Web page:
The Bauhaus Archive in Berlin is a must see. Designed by Bauhaus founder Walter Gropius in 1964 and built posthumously in 1979, the building itself is a bit of an awkward hodgepodge – in my opinion not up to the high standards of his earlier work. I did, however, like the rounded vertical chambers depicted in this poster I picked up from the museum shop.
The real action is inside the galleries, with work by a virtual who’s who of inter-war architects, designers and artists. Previously, architecture and furniture design (much of which is still in production) usually came to mind when I thought about the Bauhaus school and its enormous influence. Visiting the archive was a reminder of the astonishing scope of work produced, including metalwork, ceramics, textiles, interiors, graphics, photography, painting, sculpture and stage design.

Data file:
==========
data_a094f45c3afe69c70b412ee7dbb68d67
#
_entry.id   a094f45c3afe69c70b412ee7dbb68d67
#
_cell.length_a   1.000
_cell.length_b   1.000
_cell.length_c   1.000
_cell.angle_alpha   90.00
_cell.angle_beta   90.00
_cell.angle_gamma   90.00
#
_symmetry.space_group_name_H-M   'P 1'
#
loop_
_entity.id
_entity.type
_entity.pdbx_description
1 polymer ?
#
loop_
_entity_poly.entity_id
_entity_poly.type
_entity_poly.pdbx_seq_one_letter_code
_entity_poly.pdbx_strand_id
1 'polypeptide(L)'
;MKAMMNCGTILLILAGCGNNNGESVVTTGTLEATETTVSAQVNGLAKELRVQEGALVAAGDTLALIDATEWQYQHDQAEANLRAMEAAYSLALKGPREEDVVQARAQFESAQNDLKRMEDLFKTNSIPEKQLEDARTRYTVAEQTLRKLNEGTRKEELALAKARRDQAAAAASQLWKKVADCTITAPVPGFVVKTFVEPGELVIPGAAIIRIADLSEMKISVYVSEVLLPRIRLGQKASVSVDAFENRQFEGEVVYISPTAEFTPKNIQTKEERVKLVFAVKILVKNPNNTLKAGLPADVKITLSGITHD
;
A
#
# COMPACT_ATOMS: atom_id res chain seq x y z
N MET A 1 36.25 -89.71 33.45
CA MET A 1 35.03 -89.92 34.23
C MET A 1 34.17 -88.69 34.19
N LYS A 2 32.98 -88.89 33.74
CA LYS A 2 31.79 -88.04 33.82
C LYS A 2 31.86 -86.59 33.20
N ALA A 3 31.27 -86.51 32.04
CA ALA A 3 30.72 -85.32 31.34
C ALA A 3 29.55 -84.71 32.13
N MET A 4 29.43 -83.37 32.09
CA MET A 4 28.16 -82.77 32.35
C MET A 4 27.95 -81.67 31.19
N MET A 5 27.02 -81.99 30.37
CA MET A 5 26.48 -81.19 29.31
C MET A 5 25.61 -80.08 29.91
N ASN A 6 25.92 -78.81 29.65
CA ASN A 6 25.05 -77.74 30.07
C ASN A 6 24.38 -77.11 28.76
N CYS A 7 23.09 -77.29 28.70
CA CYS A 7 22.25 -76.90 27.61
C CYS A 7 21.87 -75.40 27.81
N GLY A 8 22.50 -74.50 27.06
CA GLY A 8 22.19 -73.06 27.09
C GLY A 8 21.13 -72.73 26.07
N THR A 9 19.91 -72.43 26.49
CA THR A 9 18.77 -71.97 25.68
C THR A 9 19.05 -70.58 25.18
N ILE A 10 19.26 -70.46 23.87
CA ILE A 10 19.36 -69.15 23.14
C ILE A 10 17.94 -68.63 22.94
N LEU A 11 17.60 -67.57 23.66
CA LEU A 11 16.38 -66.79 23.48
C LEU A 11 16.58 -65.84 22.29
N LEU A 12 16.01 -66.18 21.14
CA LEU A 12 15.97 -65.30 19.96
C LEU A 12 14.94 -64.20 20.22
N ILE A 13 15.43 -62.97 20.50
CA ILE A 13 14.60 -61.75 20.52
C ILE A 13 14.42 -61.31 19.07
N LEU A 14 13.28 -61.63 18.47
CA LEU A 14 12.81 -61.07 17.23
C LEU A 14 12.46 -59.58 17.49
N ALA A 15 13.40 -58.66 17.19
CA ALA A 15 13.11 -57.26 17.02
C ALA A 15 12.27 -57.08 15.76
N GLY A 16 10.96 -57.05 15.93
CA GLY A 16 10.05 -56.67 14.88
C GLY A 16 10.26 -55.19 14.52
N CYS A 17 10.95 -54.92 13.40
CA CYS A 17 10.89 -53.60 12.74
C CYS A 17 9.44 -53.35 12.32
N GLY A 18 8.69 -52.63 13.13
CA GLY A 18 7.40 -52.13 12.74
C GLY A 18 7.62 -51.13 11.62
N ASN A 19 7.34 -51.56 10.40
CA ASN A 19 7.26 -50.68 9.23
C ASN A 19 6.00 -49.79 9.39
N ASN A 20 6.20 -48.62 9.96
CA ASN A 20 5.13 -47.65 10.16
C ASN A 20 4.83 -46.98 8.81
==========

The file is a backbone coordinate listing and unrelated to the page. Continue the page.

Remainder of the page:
Another thing I came away with was the strong emphasis on craft. It wasn’t all about sleek, mass-produced machine made products and designs. Craft and industry co-existed, and there was a lot of overlap. Something could be modern and handcrafted – they were not mutually exclusive. Over 75 years since the Bauhaus was closed, it seems that we’re rediscovering the wisdom of this way of thinking. It’s about time.